Social media madness
While heartening to see action on an important issue, the issue itself is somewhat bafflingPrint
1 August 2018 | 0
Anyone who has been exposed to any level of online news will have, by now, been made aware that social media has been used as a platform in attempts to manipulate public opinion in the US 2016 presidential elections, the UK Brexit referendum and our own referendum on repealing the eight amendment to the constitution.
There is now no doubt at all as to whether these campaigns took place, the main controversy is still over who paid for them, whether they were legal and what effect they may have had.
I must admit to being a mere dabbler in social media. While I use Twitter a lot, I dislike Facebook from a personal perspective, and use it mainly as a picture sharing platform with tight privacy controls for use with far flung relatives. The rest I have a passing knowledge of and entirely zero engagement with.
“While it is true that more traditional news outlets have lost credibility in recent years and been undermined by accusations of fake news and driving their own agendas, to turn to social media for the hope of better, more accurate information is akin to praying to Paddington for seasonal rains”
Twitter, I use extensively, in a professional and personal capacity, and have even hired a most excellent professional as a result of an exchange on the platform. I’ve also done late night tech support for a screen writer struggling with a beta OS on which I had had a tech briefing and established the provenance of a vintage racing machine having been put in touch by one of its pilots with the former race engineer who had looked after it.
Despite these memorable experiences, I still do not trust social media in the slightest.
I presume everything has been manufactured, edited, altered and in ways I can’t necessarily detect, manipulated for an end. This may be to garner followers, or likes or dislikes, as the case may be. It seems that driving the outage bus is a profession in itself these days. But I am perpetually reminded of the quote attributed to Jeremy Paxman, though which he vigorously denies, that one must lead from the presumption that everyone on social media (though the apocryphal quote applied to politicians) is lying.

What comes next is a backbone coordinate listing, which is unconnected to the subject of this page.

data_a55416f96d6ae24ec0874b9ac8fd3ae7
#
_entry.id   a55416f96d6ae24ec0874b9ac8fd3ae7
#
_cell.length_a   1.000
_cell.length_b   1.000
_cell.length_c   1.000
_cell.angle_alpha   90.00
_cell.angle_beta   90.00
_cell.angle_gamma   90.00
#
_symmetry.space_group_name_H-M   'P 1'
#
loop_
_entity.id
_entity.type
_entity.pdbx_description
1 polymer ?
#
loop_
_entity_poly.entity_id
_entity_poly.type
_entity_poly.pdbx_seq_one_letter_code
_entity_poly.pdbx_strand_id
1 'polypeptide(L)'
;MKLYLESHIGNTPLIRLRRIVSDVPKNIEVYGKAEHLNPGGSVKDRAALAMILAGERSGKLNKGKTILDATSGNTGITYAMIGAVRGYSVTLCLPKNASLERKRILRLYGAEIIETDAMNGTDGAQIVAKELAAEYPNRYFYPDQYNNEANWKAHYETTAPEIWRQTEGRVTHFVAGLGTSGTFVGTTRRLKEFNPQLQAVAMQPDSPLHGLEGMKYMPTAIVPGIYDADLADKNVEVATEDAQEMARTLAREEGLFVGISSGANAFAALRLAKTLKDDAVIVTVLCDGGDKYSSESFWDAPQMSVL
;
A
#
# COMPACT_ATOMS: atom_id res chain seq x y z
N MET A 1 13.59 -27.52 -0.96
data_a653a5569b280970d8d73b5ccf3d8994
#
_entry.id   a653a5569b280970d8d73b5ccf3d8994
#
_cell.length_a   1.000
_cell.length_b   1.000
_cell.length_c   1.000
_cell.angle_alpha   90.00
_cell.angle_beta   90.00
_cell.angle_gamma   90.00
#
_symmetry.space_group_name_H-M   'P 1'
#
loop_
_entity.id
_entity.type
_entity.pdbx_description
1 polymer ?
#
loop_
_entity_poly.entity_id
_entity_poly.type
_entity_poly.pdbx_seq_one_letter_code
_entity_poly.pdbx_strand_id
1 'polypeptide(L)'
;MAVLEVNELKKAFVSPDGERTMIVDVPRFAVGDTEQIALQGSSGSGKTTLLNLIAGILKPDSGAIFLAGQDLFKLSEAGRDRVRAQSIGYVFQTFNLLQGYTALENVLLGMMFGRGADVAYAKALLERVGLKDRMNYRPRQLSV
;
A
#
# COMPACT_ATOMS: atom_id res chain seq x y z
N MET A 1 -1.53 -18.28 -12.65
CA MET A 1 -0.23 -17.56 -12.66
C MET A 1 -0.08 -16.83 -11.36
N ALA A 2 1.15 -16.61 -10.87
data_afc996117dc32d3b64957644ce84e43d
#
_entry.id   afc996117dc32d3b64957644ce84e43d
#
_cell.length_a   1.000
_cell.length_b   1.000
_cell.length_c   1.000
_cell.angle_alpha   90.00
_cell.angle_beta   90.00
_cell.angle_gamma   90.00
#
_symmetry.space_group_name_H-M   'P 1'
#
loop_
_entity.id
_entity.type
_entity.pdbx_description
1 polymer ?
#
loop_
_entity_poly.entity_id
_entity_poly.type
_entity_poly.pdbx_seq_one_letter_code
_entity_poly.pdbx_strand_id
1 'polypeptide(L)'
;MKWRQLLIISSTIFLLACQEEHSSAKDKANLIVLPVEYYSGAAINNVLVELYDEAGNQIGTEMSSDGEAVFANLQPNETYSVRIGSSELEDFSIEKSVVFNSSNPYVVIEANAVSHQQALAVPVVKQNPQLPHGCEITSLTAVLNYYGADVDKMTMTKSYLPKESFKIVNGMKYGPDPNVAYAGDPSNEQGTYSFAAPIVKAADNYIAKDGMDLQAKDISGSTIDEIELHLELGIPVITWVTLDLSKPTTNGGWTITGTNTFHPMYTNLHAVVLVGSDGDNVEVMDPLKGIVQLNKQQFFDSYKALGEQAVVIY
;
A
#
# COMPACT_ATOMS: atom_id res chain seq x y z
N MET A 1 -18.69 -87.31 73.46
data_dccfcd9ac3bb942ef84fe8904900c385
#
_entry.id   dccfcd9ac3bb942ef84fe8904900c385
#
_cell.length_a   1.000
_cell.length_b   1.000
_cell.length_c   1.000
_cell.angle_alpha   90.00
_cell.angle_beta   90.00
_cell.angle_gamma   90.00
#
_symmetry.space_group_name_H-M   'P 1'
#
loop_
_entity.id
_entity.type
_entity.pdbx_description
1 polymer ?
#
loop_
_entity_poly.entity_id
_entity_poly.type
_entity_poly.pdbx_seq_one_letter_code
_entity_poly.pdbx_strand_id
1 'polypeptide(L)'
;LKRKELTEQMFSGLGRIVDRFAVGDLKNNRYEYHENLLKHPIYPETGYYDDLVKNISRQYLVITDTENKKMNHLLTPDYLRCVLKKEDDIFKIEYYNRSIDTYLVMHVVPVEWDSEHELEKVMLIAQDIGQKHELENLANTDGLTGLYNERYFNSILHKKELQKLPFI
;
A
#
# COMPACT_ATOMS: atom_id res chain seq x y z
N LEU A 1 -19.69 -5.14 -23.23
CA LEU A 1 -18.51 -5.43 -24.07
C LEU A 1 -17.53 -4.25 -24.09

From the duck-faced postings of posing and pouting wannabes, to the perfect depictions of idyllic life or the azure-tinted captures of someone else’s holiday, these things are not necessarily representative of reality. In as much as any advertisement is an ideal, the picture you see posted on social media is more than likely shot number 76 in a series of 148 that fails to capture the row before hand, sulks afterwards, or massive building site with open sewer just out of shot.
There have even been worries that social media is leading to a new kind of social anxiety that multiplies the keeping-up-with-the-Joneses effect, resulting in depression, envy and misery.
Other, though even less scientific, estimates, albeit from a 2015 New York Times article, say that more than 3% of all internet traffic is made up exclusively of cat videos. I’d wager the vast majority of that traffic is on social media platforms.
So to return to the opening point of the attempts at manipulation of public perceptions via social media, one must beg the question, how can anyone who is even mildly familiar with any of the media in question form a political view based on what they see there?
It is utterly baffling!
It’s like deciding how to vote on a serious issue based on a combination of Hello Magazine, Dilbert and Fantastic Tales!
While it is true that more traditional news outlets have lost credibility in recent years and been undermined by accusations of fake news and driving their own agendas, to turn to social media for the hope of better, more accurate information is akin to praying to Paddington for seasonal rains.
And now, on top of all of this, Facebook has bravely come out and said that it has neutralised accounts that it suspects were being used to coordinate a campaign of manipulation ahead of the US mid-terms. Well bully for you! Why it could not have done so on previous occasions when it was pointed out to them is still open to question, but again is sort of peripheral to the point — anyone who forms an opinion on how to act in the real world, let alone vote in an actual political contest, based on what they have learned via social media needs to ask themselves some serious questions.
If you would not be willing to change your vote based on the deeply held beliefs of Spongebob Squarepants, then do not let anything you see on social media sway your opinion forming faculties.